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Orcas are not better off in the ocean than they are in a tank. This is the conclusion that SeaWorld has reached after decades of profiting from keeping orcas in captivity. In an interview with The San Diego Union-Tribune, Chris Dold, who is vice president of veterinary services for SeaWorld Entertainment, commented on SeaWorld and its plans to double the size of the orca tank in San Diego:

“Part of the reason why we do what we do is so that our guests can see and experience these animals within our parks, and the concept of sea pens or an ocean sanctuary is not inherently better nor does it allow us to fulfill our mission of inspiration and education” (emphasis added).

You Can’t Make the Ocean Out of a Swimming Pool

Since the publication of investigative journalist David Kirby’s book Death at SeaWorld in 2012, followed by Gabriela Cowperthwaite’s film documentary Blackfish just one year later, SeaWorld has come under sharp criticism for its treatment of orcas, known also as killer whales.

Last year, California State Assembly member Richard Bloom proposed the Orca Welfare and Safety Act. If passed, it would have banned the breeding and use of orcas in shows in California. Bloom asserted, “There is no justification for the continued captive display of orcas for entertainment purposes. These beautiful creatures are much too large and far too intelligent to be confined in small, concrete tanks for their entire lives.”

He also proposed that SeaWorld San Diego allow its orcas to be returned to the wild, if possible, or retired to large sea pens or an ocean sanctuary where they would not have to perform in shows. The US-based marine park responded negatively to the proposed legislation, and it is now obvious why: SeaWorld’s position is that orcas do not need the ocean to thrive. A concrete tank fulfills their requirements just as well as the wide open sea.

5915079781 26fb2061e5 ZGlen Scarborough/Flickr


SeaWorld’s corporate position is a deeply problematic one: it implies that nature is not to be taken seriously. Nature shows us that orcas are perfectly adapted for life in the ocean. Their sleek, streamlined bodies have evolved with a clear purpose: traveling over vast distances at great speed. Orcas are intelligent and complex marine mammals, known for their highly evolved abilities to communicate, cooperate, and plan ahead when navigating, exploring, and hunting live prey. They are among the fastest of marine mammals, and every aspect of their physical and internal characteristics is a powerful expression of their everlasting need for connection to the open spaces of an ocean world filled with challenges, boundless activity, and a rich variety of life.

SeaWorld, however, is sending the message that the ocean, even though orcas evolved there over several million years, is of no particular significance to the well-being of these animals. The park would have us believe that lifelong confinement is without any noteworthy complications for orcas — despite the fact that these marine mammals in nature swim up to 100 miles in a day and dive down to 300 feet or more. In captivity, according to SeaWorld, it is perfectly acceptable for them to be able to swim only a few feet in any direction before a wall stops them. In addition, although these top predators have developed a variety of sophisticated hunting techniques, they do not mind being hand-fed dead fish for the whole of their lives.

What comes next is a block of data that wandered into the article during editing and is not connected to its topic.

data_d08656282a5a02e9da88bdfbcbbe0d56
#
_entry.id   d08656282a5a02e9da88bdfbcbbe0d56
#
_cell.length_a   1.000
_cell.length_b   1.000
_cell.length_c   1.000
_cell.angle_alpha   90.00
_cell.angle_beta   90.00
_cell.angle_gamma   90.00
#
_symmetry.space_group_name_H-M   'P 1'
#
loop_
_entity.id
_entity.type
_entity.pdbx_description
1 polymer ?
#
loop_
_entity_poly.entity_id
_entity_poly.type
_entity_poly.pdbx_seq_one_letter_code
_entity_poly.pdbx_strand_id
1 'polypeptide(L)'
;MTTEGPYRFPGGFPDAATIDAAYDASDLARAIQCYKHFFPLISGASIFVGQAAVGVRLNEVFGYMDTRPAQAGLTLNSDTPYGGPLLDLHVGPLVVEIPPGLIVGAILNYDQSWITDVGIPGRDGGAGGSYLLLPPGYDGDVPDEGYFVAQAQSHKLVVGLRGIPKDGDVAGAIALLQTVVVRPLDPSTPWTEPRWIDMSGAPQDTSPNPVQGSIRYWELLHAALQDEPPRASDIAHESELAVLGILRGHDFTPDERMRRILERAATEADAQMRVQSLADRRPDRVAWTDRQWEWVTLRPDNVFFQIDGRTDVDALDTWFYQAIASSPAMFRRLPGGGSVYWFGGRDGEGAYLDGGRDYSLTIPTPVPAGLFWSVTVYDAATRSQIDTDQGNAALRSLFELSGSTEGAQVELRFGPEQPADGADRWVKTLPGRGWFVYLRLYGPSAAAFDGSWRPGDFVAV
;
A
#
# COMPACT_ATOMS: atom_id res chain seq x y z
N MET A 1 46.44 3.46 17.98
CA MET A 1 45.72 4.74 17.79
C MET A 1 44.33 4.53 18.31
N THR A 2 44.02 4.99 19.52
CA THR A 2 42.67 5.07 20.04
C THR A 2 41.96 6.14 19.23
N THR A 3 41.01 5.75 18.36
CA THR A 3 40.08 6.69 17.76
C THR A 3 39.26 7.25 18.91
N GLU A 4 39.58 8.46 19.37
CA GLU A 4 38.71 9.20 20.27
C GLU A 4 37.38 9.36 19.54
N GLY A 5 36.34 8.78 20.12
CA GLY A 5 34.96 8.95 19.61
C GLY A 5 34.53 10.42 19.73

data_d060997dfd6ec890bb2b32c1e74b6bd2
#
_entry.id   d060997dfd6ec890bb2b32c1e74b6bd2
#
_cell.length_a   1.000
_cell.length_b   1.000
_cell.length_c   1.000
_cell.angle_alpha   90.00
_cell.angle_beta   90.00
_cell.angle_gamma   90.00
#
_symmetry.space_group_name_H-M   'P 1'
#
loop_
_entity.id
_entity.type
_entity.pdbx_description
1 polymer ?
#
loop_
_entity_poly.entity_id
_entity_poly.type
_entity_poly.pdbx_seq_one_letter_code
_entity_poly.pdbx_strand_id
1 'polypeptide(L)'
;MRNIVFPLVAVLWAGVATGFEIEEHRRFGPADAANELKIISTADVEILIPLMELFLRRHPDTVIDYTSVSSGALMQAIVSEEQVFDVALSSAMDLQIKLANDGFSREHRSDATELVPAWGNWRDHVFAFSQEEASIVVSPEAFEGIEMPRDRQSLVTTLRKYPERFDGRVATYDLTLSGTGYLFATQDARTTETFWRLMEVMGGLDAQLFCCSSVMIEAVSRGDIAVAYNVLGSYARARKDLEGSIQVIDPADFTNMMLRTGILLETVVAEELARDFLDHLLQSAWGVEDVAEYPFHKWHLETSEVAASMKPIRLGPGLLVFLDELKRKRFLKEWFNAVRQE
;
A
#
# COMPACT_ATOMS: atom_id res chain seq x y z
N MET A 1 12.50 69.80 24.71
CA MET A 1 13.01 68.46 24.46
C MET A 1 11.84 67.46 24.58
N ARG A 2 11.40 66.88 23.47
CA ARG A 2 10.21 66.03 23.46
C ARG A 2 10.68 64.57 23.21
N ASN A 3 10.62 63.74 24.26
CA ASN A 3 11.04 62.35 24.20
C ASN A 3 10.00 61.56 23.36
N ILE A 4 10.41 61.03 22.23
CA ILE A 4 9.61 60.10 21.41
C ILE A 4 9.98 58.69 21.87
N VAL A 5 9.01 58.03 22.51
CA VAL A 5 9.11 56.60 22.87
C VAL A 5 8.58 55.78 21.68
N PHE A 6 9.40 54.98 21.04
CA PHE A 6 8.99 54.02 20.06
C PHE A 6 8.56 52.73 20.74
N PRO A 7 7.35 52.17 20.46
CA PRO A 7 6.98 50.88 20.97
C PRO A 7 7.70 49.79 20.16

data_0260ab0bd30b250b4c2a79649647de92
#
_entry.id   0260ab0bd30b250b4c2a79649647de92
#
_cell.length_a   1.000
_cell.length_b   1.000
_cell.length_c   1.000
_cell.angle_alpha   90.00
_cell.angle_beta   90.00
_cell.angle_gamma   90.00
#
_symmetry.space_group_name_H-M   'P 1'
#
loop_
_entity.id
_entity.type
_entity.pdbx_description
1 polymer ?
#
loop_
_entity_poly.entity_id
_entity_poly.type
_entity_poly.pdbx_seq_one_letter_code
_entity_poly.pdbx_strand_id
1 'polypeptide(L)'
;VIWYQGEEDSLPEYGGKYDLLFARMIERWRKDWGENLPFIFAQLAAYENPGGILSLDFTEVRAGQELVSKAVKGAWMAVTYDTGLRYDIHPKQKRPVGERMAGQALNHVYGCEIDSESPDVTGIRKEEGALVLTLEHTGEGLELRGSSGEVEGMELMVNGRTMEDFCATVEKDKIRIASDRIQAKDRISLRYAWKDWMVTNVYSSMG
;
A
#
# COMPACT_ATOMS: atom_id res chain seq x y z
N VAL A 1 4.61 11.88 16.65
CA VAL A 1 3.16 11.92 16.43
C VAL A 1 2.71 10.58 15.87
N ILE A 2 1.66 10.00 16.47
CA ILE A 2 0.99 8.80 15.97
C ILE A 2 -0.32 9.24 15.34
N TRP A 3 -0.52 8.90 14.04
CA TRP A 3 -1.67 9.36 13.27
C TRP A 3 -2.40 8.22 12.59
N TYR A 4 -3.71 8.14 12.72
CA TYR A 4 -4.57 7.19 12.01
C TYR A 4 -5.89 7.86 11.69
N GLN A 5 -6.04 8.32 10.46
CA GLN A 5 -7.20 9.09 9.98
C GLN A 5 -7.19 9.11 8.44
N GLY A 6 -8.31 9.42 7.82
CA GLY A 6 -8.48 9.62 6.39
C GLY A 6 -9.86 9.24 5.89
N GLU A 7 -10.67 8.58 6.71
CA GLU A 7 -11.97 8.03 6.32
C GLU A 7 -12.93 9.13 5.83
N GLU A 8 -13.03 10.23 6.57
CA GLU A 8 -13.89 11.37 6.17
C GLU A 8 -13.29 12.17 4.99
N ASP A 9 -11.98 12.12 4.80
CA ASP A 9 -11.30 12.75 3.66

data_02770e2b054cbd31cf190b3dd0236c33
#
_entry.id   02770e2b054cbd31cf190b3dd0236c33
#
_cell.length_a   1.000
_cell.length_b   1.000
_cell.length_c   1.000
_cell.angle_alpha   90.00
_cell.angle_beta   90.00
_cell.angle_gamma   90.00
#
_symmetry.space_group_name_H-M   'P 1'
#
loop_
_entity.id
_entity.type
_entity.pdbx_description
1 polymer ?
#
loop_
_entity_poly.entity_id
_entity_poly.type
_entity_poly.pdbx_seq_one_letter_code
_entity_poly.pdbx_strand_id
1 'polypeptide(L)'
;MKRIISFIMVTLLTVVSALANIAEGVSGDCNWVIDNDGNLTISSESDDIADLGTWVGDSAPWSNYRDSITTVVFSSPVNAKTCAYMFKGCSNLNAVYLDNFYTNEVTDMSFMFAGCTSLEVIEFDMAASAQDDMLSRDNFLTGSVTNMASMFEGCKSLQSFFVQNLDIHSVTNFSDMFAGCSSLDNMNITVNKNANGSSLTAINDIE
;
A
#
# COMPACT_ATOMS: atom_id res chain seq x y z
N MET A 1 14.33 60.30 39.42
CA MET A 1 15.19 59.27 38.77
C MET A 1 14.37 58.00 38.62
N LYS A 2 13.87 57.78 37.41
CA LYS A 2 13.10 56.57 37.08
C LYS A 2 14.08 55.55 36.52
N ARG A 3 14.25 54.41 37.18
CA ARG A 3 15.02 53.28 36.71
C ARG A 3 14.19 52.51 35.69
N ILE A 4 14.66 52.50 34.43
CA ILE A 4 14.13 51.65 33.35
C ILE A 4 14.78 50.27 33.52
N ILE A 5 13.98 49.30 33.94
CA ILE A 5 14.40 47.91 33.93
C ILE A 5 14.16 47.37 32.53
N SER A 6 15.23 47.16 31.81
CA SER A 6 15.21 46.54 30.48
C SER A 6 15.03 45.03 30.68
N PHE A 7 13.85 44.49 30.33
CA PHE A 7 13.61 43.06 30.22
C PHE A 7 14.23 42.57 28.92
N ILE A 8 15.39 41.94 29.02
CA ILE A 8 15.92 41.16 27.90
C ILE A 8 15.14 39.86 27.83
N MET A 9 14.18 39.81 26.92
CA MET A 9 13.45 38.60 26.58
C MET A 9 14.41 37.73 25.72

4405408010_14a8042b10_zRennet Stowe/Flickr

Indeed, it seems that SeaWorld is asking us to ignore everything nature teaches us about the fundamental needs of orcas.

The planned expansion of the tanks at SeaWorld’s amusement park in San Diego, which is part of a $300 million initiative called “Blue World,” is supposed to mimic an ocean setting, and I have no doubt that it will be aesthetically pleasing to visitors.

According to SeaWorld’s website, the new orca tanks will measure 50 feet in depth and 350 feet in length.  These enlarged tanks might seem adequate by human standards, but they will comprise a minuscule and severely impoverished confinement by orca standards.

Their cage will be larger, but it will still be a cage.

The mere concept that a small-scale man-made mimicry of the real thing could more than adequately ensure the welfare of orcas willfully ignores the value of the marine ecosystem as the only place on planet Earth where orcas can put their staggering abilities to full use. It sweeps aside the remarkable evolutionary history of orcas as irrelevant. To state that a tank constructed out of concrete, paint, glass and metal could outperform nature is absurdly presumptuous, and I would like to ask of SeaWorld to at least consider the following facts:

You cannot build an ocean. No amount of fake shoreline, simulated sand, and artificial rockwork can erase the identity of orcas as ocean-going mammals designed by nature to move freely and without restrictions. You may be able to convince a paying audience that orcas belong and thrive in a sterile world of concrete and artificial components — but you cannot fool an orca.

Lead image source: Shawn McCready/Flickr